I want to address a subject always guaranteed to get readers riled up. No, this is not a naked clickbait play for more Twitter followers (but should you be so inclined, be my guest!). It’s about math. I’m talking about wine scores.
Before you feverishly tap out a poorly spelled, inscrutable tweet at 3 a.m. as Kanye West or the Leader of the Free World do, let me talk you off the ledge. There will be no defence here of such controversial subjects as the pre-eminence of numbers over the star system or a manifesto declaring the 100-point scale vastly superior to the lame 20-point system popular in Britain. (Been there, done that.) Rather, I want to replay an exercise I’ve played in these pages before. It has to do with what I’ve called the 90-point albatross.
Wine lovers who happily rely on the 100-point system are, I think it’s safe to say, constantly on the hunt for products that rank 90 or above. Those people operate on the not-unreasonable assumption that A-level wines are blatantly better than the ones that earn a B-plus. And they would, I’m sorry to say, be dead wrong. The difference between 89 and 90 is – are you ready, math whizzes? – one point. If a 90-point wine were dramatically better than an 89, it would score 95, not 90.
I can’t tell you how frequently I’ve agonized over whether to award this pinot or that merlot an 89 versus a 90. The scoring burden plagues me daily. Ultimately a critic, similar to a gymnastics or ice-dancing judge, must make the call and commit to a number. If you’re a certain wine-critic colleague of mine, you might resort to half-point slices, as in 89½. But that just takes us to a 200-point scale, which is nuts. And fractions were never my forte.
The not-so-great divide between 89 and 90 came rushing back to me recently as a noticed lots of 88- and 89-point scores in my tasting notebook. “Good wines," I thought to myself, “too bad that many people won’t bother buying them.” Yet for those willing to consider the other number in the mix, namely price, I think the appeal of the wines below is obvious. There’s big value on the humbler side of 90.
Kilikanoon Killerman’s Run Grenache Shiraz Mataro 2016, Australia
SCORE: 89 PRICE: $19.95
Full, luscious and rounded, this consistently good red showed well in 2016 and, in my estimation, sits on the fence between 89 and 90, score wise. (Catch me on a sunnier day and I might settle on 90.) The flavours hint at chewy berry candy, sweet pipe tobacco and spices. The tannins are soft and well-integrated. An ideal red for gamey grilled meats, such as lamb shanks. Available in Ontario.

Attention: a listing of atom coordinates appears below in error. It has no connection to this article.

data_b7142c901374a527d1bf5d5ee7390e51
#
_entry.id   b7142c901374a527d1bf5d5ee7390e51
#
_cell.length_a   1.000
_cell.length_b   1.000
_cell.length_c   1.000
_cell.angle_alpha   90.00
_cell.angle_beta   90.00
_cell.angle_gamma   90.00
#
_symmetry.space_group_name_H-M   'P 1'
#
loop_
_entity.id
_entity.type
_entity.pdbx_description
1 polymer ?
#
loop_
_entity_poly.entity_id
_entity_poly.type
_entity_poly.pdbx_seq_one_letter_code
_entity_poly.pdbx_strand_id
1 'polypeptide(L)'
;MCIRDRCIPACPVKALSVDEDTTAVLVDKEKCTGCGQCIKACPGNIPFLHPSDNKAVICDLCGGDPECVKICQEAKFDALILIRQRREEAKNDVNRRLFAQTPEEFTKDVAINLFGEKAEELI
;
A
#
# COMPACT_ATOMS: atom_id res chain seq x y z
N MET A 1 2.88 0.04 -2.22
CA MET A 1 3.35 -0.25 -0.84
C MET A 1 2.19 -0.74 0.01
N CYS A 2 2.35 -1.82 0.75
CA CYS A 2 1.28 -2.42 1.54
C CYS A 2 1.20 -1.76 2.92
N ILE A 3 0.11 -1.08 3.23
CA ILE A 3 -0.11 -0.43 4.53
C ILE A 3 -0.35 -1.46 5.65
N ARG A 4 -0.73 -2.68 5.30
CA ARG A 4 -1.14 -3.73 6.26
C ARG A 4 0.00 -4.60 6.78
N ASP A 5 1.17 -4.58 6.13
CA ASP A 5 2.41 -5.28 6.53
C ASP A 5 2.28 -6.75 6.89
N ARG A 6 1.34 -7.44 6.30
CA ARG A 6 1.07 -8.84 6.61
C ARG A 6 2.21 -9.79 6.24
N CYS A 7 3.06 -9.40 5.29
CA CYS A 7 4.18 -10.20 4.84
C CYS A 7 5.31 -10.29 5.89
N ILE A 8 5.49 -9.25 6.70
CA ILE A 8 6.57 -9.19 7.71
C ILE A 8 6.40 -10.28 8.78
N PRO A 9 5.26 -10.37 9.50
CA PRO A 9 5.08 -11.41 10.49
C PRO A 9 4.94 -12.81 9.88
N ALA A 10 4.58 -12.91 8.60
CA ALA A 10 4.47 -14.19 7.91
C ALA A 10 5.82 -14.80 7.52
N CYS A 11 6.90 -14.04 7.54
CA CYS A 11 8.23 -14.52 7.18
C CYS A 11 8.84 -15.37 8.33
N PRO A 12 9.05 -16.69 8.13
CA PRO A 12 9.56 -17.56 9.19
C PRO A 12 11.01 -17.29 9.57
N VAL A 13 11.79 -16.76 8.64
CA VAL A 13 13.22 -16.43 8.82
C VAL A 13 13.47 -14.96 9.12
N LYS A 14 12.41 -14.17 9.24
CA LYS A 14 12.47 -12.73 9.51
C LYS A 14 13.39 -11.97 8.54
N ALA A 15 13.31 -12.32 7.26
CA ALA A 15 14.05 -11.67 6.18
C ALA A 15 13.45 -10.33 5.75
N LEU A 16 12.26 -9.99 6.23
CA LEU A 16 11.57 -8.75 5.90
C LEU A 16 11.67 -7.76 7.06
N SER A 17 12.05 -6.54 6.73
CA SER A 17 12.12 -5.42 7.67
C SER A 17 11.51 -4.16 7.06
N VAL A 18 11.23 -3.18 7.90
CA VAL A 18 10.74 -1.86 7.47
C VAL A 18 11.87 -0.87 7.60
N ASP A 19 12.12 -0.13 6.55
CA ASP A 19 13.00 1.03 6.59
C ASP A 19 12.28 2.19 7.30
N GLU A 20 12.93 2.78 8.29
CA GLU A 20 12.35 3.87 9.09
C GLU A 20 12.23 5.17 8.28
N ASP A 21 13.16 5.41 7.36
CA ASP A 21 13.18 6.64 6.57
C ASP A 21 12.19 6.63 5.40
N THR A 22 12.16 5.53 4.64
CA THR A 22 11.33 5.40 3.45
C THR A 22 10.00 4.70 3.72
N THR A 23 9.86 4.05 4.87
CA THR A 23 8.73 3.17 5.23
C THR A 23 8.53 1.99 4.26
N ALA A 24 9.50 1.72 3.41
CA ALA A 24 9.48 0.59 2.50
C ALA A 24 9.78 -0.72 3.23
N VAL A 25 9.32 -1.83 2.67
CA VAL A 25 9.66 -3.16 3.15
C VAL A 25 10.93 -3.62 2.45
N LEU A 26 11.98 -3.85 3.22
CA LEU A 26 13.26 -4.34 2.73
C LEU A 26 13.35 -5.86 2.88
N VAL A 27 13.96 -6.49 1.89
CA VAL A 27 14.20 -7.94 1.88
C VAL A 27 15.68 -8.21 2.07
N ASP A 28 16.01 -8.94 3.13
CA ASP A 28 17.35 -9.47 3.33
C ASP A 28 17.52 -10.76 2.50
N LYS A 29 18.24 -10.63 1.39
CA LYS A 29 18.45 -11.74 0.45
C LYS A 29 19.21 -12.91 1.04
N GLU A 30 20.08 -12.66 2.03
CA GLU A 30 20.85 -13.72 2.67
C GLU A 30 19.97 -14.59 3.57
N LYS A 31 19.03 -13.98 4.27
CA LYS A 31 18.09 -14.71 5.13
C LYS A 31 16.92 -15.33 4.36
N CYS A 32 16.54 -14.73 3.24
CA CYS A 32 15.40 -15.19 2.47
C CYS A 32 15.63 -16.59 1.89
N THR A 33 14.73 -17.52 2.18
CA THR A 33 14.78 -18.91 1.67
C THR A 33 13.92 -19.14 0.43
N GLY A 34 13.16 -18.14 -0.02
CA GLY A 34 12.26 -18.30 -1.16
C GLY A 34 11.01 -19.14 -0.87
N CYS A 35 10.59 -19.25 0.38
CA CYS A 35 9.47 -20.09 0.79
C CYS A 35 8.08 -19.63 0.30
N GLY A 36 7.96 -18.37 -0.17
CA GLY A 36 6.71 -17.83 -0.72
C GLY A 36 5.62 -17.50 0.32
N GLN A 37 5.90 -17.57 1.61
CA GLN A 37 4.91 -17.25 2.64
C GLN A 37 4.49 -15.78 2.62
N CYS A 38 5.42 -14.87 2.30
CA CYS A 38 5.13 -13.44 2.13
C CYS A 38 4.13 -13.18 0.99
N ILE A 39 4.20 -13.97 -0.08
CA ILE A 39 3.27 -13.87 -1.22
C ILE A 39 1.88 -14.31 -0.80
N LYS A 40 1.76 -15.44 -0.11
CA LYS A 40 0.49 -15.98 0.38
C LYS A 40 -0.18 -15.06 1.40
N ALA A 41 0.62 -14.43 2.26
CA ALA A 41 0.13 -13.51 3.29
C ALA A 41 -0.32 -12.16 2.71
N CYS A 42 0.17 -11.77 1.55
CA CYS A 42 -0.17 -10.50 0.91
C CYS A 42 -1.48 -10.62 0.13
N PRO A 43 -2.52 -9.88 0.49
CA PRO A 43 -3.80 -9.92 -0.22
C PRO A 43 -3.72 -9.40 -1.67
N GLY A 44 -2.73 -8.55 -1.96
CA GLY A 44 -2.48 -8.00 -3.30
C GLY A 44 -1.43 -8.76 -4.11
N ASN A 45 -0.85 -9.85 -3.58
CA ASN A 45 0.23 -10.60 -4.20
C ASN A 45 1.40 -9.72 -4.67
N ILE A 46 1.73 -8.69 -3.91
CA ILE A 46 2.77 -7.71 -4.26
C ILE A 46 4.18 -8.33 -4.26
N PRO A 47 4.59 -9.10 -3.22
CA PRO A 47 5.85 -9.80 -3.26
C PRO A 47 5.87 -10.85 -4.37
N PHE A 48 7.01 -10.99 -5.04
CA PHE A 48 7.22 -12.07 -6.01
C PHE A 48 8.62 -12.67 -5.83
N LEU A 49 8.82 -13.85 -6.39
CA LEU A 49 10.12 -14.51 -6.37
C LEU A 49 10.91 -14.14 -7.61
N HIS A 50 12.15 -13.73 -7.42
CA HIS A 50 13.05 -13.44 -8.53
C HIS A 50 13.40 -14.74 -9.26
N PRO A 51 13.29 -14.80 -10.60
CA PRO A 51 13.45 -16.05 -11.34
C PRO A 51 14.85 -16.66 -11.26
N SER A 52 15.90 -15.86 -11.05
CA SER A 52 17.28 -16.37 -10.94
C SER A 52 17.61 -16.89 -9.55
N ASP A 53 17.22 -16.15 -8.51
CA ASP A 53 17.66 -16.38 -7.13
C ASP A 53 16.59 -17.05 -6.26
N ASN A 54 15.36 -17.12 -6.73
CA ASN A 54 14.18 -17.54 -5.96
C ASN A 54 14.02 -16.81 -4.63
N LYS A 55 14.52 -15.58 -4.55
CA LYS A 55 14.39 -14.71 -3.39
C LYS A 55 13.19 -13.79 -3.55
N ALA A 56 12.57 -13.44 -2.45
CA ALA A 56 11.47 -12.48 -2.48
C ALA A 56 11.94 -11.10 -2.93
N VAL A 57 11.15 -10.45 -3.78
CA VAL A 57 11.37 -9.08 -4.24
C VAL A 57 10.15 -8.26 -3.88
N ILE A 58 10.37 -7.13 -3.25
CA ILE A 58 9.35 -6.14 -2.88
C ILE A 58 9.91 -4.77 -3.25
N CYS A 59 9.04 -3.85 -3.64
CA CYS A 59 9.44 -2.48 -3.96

Seaglass Pinot Noir 2016, California
SCORE: 89 PRICE: $21.95
It takes considerable digging to unearth a good pinot noir for this money. But a promising place to look always is Santa Barbara County, Seaglass’s beautiful home. This actually tastes like pinot, light-medium-bodied and very dry, yet with a big, jammy-berry flavour characteristic of sunny California, along with baking spices. Good acidity, too. Available in Ontario.
Esterhazy Estoras Gruner Veltliner 2016, Austria
SCORE: 89 PRICE: $17.95
This is true gru, so to speak. In other words, a white displaying textbook characters of Austria’s signature white grape. Light-medium-bodied and dry, with a tangy, mouth-watering vibrancy, it comes across with notes of apricot and citrus, lifted by an almost spritzy texture. Available in Ontario.
Château du Breuil 2014, France
SCORE: 88 PRICE: $24.95
An Haut-Médoc Bordeaux, this red supplies a fairly full, properly ripe palate of blackcurrant, graphite and chalky tannins. Ever so earthy, slightly oaky and spicy. Serve it with steak. Available in Ontario.
Jardin Inspector Péringuey Chenin Blanc 2016, South Africa
SCORE: 89 PRICE: $17.95
Medium-bodied, with satisfyingly leesy depth. Apple, gingery spice and well-integrated acidity. Punchy and precise, this is a well-crafted example of South Africa’s signature white grape. Try it with mildly spicy fish or chicken dishes. Available in Ontario.
S. Sebastiao Tinta Roriz Syrah 2015, Portugal
SCORE: 88 PRICE: $12.95
From the coastal rolling hills north of Portugal’s big city, Lisbon, comes this “country” red with lots of bang for the baksheesh. A blend of tinta roriz (“tempranillo” in nearby Spain) and syrah, it’s remarkably and unusually similar to an Australian shiraz in some respects, though with less apparent sweetness and more of the grainy tannins characteristic of Portugal. Plum, bitter chocolate and a hint of cherry lead the way, followed by a slightly earthy essence. Nice for wintry meat dishes, such as beef stew. Available in Ontario.
Tarapaca Gran Reserva Carmenère 2015, Chile
SCORE: 89 PRICE: $17
Full, smooth and polished, this is properly ripened carmenère. So, if you’re wondering what the herbal-jalapeno essence is doing in there, chalk it up to the grape variety, which is supposed to taste that way and makes carmenère hounds like me very happy. Sweet, dark plum, leather and bacon join with jalapeno in a succulent, meaty, cleanly made red. Available in Ontario.
Gorgo San Michelin Custoza 2017, Italy
SCORE: 88 PRICE: $16.95
Medium-bodied and soft for an Italian white, with rounded acidity yet a delectably juicy-wet feel. Gently musky and aromatic, it’s brimming with orchard fruit and ends with a refreshingly bitter snap. Available in Ontario.
Sinergia Cabernet Sauvignon 2014, Spain
SCORE: 88 PRICE: $14.95
The category of good organic cabernets for less than $15 is not what one could call vast. Trust Spain to come through, even if cabernet is not exactly a traditional vine in Valencia, whence this full-bodied red comes. It’s chunky, very dry and grippy, with concentrated fruit displaying its dry-farmed roots. Arguably, it may lack the sort of proper – which is to say French – varietal character that might have earned it a 90-point score, but it’s satisfying and would pair suitably with steak. Drink it over the next four years. Available in Ontario.